By Marianne Kunnen-Jones
Photographs by Lisa Ventre
Headed down the sloping twist of a road, the bus stopped. The driver turned off the lights and pointed to the moon. Just about full, it glowed in a cloudless sky above the mountains looming on either side of us. A faculty member in the back thought we had stopped for someone or something to cross the road.
But no, this is Crete. Motorists here, known worldwide for their harrowing driving habits, don't brake for other vehicles or pedestrians; they brake to watch the moon beaming over hills of olive groves.
I joined in as riders "oohed" and "aahed" at the breathtaking scene. I had been in Crete for 10 days last summer, and I had been Cretan-ized. I went there to work, but I learned that this hospitable Greek island won't always cooperate if you try to rush as we Americans tend to do.
It was a little before 2 a.m, and I might have gotten to bed sooner if the bus would have just hurried, but then I would have missed this moment. I began to understand the words that a Greek mayor spoke earlier that evening: "Nobody sleeps in Crete."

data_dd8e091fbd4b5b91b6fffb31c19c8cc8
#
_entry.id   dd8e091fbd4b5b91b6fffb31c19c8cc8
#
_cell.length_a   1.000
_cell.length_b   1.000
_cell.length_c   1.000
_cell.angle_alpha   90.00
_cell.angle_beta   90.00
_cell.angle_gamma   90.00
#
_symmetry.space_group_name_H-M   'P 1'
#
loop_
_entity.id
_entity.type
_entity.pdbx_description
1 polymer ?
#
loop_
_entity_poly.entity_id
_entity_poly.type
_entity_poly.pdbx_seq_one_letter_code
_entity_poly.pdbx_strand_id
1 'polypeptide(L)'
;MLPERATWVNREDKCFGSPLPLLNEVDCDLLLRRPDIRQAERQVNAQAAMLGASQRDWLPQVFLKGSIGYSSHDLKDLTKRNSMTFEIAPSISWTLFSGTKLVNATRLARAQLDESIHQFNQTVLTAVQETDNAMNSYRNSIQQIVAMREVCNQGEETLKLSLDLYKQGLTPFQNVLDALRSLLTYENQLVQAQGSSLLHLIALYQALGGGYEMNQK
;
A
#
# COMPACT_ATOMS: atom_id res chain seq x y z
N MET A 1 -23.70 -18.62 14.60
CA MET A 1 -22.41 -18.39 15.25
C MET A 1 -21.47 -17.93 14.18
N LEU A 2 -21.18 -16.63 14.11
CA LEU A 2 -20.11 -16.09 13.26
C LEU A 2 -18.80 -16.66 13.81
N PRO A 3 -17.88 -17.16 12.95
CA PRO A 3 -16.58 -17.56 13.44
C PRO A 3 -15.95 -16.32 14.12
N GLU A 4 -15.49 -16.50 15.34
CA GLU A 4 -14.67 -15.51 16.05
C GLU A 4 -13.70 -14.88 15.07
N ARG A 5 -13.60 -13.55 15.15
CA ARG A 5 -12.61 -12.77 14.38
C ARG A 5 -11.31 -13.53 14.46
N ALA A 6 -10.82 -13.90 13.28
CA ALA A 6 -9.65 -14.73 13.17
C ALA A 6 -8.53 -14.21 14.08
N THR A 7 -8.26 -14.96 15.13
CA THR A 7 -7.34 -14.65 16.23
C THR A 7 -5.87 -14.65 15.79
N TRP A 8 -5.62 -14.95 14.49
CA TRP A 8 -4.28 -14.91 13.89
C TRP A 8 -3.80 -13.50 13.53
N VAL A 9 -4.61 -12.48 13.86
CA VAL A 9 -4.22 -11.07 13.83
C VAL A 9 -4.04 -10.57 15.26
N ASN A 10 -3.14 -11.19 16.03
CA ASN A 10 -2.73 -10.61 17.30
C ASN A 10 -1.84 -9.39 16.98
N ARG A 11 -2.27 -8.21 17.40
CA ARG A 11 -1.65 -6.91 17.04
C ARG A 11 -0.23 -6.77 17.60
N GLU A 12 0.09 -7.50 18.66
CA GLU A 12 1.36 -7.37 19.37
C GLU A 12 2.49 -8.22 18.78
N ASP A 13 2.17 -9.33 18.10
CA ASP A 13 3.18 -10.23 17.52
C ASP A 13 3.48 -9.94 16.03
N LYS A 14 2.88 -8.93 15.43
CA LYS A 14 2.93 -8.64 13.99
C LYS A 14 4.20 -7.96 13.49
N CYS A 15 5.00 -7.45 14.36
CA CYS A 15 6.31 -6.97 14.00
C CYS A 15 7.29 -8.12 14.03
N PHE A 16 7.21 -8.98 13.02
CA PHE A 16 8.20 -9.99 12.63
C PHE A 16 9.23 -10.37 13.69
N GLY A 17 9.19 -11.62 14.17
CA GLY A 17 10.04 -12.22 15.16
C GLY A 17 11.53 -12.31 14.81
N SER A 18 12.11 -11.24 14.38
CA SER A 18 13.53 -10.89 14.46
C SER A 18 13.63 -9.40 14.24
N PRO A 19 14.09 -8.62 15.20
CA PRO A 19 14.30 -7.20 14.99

I had an article to write before calling it a night, and I needed to e-mail it across the Atlantic back to the University of Cincinnati for use on our Web site. Senior photojournalist Lisa Ventre and I were on a two-week assignment to cover the work of planning professor Michael Romanos and his 24-member team of researchers and students. The group was there to advise local authorities in Crete, the largest of the Greek islands, on ways to combat overdevelopment and tourism problems.
Romanos led a six-week study of his native land and tried to address its traffic congestion, pollution, potable-water shortages, dilution of native traditions and loss of economic diversity. There were many stories to tell.
We learned, however, after 10 days of struggling, that "pushing" to get the job done in the uniquely American spirit of rushing would not get us anywhere. I knew that no matter how much Lisa and I planned to get done, we would be thwarted by the gentle pace of Cretan life or some other adventure or obstacle. Now I think that maybe the mythical Greek gods found our compulsion to work amusing and decided to sit back and laugh at us.